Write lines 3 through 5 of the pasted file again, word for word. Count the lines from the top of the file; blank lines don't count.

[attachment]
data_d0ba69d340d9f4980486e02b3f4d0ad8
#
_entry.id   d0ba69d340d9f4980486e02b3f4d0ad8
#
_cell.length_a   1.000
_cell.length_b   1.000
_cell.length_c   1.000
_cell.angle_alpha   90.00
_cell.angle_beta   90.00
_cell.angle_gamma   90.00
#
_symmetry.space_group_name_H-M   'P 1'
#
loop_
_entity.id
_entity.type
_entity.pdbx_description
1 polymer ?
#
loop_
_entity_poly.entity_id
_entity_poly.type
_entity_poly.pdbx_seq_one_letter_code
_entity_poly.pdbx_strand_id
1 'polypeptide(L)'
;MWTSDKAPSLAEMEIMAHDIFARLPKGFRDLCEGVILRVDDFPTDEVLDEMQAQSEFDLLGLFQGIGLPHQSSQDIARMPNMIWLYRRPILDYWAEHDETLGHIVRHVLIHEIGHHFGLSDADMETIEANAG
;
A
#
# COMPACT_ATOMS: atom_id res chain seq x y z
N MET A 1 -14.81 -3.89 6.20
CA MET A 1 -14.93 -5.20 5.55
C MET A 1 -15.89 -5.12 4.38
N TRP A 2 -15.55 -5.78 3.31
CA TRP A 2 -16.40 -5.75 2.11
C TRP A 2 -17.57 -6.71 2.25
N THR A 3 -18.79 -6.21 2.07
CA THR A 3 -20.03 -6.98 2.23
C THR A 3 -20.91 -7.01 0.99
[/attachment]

_entry.id   d0ba69d340d9f4980486e02b3f4d0ad8
#
_cell.length_a   1.000